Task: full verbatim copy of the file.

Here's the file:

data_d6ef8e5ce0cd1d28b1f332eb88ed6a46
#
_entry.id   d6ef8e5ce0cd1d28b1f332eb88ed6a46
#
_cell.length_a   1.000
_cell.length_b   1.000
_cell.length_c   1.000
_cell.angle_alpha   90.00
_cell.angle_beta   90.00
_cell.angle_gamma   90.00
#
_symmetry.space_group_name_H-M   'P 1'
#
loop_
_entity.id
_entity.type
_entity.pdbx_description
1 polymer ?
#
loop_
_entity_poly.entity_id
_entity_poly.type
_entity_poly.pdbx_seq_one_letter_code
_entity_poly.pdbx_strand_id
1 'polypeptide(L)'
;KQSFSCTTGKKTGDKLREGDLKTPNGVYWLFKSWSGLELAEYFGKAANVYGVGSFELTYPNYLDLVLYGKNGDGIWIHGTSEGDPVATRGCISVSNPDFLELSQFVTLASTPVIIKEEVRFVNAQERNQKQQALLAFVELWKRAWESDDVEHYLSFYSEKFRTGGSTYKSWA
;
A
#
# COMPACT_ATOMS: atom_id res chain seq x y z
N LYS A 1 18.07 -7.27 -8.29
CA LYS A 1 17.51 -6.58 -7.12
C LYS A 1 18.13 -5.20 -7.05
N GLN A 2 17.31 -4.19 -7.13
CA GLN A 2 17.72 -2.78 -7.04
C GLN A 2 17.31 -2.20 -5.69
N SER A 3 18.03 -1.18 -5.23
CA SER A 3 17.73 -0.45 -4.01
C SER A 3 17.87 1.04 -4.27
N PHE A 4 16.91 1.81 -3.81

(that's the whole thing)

data_d6ef8e5ce0cd1d28b1f332eb88ed6a46
#
_entry.id   d6ef8e5ce0cd1d28b1f332eb88ed6a46
#
_cell.length_a   1.000
_cell.length_b   1.000
_cell.length_c   1.000
_cell.angle_alpha   90.00
_cell.angle_beta   90.00
_cell.angle_gamma   90.00
#
_symmetry.space_group_name_H-M   'P 1'
#
loop_
_entity.id
_entity.type
_entity.pdbx_description
1 polymer ?
#
loop_
_entity_poly.entity_id
_entity_poly.type
_entity_poly.pdbx_seq_one_letter_code
_entity_poly.pdbx_strand_id
1 'polypeptide(L)'
;KQSFSCTTGKKTGDKLREGDLKTPNGVYWLFKSWSGLELAEYFGKAANVYGVGSFELTYPNYLDLVLYGKNGDGIWIHGTSEGDPVATRGCISVSNPDFLELSQFVTLASTPVIIKEEVRFVNAQERNQKQQALLAFVELWKRAWESDDVEHYLSFYSEKFRTGGSTYKSWA
;
A
#
# COMPACT_ATOMS: atom_id res chain seq x y z
N LYS A 1 18.07 -7.27 -8.29
CA LYS A 1 17.51 -6.58 -7.12
C LYS A 1 18.13 -5.20 -7.05
N GLN A 2 17.31 -4.19 -7.13
CA GLN A 2 17.72 -2.78 -7.04
C GLN A 2 17.31 -2.20 -5.69
N SER A 3 18.03 -1.18 -5.23
CA SER A 3 17.73 -0.45 -4.01
C SER A 3 17.87 1.04 -4.27
N PHE A 4 16.91 1.81 -3.81